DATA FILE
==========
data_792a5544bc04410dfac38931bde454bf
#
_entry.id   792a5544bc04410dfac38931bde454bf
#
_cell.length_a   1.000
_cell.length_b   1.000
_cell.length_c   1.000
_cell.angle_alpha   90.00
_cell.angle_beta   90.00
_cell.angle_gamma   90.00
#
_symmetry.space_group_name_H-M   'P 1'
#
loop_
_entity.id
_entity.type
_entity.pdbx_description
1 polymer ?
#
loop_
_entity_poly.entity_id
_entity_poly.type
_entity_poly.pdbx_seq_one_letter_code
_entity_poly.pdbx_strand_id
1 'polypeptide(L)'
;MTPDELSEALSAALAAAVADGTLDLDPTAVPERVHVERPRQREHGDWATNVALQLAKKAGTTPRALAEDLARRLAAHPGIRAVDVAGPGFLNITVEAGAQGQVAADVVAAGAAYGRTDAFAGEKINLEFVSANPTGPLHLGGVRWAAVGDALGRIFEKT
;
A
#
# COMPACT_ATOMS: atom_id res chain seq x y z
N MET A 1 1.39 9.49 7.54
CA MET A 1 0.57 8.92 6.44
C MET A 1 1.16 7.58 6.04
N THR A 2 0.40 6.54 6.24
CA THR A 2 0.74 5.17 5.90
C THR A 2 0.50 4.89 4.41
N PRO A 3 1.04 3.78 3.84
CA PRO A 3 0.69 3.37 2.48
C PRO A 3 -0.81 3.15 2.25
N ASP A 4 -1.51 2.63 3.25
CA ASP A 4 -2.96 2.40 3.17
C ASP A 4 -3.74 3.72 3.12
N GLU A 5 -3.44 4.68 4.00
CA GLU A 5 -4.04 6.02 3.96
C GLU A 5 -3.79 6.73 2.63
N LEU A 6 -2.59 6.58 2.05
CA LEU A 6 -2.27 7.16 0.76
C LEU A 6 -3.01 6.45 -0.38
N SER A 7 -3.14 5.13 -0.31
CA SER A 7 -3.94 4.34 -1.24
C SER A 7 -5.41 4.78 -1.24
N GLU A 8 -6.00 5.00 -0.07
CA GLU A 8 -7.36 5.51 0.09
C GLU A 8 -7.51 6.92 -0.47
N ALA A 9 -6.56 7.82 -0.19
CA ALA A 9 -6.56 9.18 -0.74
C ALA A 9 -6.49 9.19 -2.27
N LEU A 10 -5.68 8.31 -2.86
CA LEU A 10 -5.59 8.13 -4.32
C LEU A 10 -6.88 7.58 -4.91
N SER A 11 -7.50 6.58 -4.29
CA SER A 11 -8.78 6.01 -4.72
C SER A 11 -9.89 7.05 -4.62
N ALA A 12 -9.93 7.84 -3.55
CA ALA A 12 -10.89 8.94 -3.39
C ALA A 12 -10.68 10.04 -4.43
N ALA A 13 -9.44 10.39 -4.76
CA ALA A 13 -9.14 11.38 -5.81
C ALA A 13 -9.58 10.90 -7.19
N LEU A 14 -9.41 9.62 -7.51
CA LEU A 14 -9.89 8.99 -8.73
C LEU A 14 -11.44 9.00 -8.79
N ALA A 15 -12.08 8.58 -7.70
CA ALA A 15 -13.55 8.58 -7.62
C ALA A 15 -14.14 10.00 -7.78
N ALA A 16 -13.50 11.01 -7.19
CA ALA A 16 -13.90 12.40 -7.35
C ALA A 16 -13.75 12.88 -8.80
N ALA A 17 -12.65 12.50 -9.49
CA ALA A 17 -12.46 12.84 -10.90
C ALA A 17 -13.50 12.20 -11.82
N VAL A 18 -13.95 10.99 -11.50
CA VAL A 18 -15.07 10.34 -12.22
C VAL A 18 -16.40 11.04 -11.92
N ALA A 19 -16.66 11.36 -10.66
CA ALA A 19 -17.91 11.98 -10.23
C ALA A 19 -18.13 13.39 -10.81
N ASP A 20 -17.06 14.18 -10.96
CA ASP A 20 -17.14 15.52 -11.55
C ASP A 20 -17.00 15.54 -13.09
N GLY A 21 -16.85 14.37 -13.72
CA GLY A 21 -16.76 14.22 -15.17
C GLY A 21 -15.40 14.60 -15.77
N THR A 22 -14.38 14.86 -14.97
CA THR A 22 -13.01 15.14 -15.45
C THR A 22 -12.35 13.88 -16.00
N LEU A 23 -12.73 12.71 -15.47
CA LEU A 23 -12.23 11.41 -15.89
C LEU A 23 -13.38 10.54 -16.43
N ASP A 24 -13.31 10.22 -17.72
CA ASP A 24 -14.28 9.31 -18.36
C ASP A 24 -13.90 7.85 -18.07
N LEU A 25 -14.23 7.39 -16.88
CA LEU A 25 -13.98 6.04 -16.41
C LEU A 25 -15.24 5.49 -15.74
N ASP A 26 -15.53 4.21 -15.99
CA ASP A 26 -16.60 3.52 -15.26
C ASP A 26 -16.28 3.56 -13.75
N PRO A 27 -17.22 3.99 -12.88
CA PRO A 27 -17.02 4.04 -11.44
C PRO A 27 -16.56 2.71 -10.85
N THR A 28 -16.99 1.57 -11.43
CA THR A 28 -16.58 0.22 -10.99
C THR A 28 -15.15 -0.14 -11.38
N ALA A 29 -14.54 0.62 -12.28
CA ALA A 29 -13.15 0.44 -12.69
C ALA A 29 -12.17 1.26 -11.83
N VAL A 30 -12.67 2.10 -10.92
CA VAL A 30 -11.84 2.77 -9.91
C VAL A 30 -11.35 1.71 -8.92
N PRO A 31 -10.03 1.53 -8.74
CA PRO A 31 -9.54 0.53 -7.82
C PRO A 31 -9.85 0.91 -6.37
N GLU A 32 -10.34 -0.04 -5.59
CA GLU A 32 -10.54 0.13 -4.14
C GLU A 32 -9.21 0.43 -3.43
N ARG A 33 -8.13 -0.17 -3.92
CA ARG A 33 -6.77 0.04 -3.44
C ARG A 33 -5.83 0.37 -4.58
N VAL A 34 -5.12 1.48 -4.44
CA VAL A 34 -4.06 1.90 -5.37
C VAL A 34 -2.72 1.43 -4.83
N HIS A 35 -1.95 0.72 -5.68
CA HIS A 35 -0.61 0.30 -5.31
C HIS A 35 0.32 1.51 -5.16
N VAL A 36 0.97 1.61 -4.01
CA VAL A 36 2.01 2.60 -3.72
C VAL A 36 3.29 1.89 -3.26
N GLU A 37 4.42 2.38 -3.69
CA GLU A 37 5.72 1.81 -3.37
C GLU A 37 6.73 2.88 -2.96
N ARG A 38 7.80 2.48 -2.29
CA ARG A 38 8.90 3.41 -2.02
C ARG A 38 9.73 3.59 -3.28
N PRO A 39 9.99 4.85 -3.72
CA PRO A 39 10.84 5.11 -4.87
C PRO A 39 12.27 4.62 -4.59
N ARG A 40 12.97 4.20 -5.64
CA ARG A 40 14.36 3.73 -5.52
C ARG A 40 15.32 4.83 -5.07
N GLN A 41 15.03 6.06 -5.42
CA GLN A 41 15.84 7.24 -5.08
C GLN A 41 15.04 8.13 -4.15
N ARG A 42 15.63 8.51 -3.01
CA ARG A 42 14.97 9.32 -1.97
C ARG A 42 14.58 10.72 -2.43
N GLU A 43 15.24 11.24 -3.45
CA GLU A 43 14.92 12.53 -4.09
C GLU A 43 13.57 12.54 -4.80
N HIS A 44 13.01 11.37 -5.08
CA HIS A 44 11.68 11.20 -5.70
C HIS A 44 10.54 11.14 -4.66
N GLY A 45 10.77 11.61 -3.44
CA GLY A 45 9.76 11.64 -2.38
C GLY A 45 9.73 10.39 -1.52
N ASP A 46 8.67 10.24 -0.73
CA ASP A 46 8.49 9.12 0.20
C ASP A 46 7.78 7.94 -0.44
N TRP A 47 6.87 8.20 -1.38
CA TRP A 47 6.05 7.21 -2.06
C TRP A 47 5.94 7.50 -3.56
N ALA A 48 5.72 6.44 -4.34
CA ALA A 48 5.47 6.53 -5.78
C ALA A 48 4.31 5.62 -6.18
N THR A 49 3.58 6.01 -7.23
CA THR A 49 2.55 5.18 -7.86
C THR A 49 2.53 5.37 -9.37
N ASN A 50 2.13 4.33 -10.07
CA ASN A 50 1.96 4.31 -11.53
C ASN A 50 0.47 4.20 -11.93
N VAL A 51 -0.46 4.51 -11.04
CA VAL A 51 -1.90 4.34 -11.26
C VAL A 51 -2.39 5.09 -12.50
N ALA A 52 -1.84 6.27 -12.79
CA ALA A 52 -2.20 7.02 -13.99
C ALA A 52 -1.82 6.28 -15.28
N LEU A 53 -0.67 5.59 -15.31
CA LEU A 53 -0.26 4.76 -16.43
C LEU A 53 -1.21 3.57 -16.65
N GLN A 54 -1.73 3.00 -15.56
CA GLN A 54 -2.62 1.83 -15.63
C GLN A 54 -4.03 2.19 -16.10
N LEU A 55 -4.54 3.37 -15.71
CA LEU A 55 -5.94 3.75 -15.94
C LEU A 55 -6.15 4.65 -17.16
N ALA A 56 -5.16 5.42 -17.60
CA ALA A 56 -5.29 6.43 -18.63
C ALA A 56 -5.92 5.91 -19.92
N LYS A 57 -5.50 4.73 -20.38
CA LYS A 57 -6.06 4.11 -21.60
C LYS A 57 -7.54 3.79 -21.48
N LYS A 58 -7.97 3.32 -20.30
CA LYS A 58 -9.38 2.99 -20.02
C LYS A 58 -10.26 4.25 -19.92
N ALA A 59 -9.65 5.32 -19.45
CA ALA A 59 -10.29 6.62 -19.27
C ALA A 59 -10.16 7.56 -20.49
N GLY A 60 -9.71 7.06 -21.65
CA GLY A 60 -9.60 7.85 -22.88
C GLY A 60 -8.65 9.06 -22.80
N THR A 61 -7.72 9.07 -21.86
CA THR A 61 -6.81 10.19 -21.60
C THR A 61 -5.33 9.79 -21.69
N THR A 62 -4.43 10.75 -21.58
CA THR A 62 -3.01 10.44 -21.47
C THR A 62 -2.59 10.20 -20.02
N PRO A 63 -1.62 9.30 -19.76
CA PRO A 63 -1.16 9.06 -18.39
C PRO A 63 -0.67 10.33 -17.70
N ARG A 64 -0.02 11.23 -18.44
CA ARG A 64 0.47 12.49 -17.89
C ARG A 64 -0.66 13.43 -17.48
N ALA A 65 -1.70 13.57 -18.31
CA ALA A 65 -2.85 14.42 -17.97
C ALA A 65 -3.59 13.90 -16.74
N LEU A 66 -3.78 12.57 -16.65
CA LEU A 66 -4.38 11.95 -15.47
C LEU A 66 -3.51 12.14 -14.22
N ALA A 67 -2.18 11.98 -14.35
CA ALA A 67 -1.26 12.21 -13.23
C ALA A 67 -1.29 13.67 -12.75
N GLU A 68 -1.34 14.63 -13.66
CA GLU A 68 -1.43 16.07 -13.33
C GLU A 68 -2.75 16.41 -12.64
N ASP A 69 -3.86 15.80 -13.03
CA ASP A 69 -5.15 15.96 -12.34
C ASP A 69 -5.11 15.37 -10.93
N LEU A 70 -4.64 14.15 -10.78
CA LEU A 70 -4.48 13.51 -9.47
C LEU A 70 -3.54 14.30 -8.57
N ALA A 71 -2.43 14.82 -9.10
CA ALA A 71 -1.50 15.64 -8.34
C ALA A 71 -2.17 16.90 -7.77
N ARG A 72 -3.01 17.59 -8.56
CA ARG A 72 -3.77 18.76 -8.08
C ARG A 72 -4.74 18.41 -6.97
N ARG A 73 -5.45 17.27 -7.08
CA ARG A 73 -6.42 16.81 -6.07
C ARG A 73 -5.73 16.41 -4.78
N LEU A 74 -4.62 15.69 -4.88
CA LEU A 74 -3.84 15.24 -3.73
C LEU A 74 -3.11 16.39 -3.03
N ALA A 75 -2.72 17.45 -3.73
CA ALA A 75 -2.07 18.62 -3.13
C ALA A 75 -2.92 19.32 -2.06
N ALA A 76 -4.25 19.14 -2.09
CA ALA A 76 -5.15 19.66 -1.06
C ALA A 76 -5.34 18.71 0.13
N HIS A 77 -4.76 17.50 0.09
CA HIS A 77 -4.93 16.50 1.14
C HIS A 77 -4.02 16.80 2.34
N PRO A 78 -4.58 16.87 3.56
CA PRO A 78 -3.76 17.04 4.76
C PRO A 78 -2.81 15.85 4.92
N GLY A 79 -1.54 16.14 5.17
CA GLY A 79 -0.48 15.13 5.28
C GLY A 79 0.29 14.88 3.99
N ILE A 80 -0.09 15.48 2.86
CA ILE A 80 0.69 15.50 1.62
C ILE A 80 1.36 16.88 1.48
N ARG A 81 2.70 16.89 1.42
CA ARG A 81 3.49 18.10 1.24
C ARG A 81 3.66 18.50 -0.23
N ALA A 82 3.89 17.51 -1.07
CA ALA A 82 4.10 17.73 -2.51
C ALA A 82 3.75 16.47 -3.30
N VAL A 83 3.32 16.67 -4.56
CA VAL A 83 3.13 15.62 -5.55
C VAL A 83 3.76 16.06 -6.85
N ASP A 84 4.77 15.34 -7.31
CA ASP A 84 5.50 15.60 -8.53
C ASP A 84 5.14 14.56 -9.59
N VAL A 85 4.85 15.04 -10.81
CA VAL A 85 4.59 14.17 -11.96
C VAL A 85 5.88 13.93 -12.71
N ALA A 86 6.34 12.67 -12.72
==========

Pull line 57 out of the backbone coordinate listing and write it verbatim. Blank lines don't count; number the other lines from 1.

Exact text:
C ALA A 9 -6.49 9.19 -2.27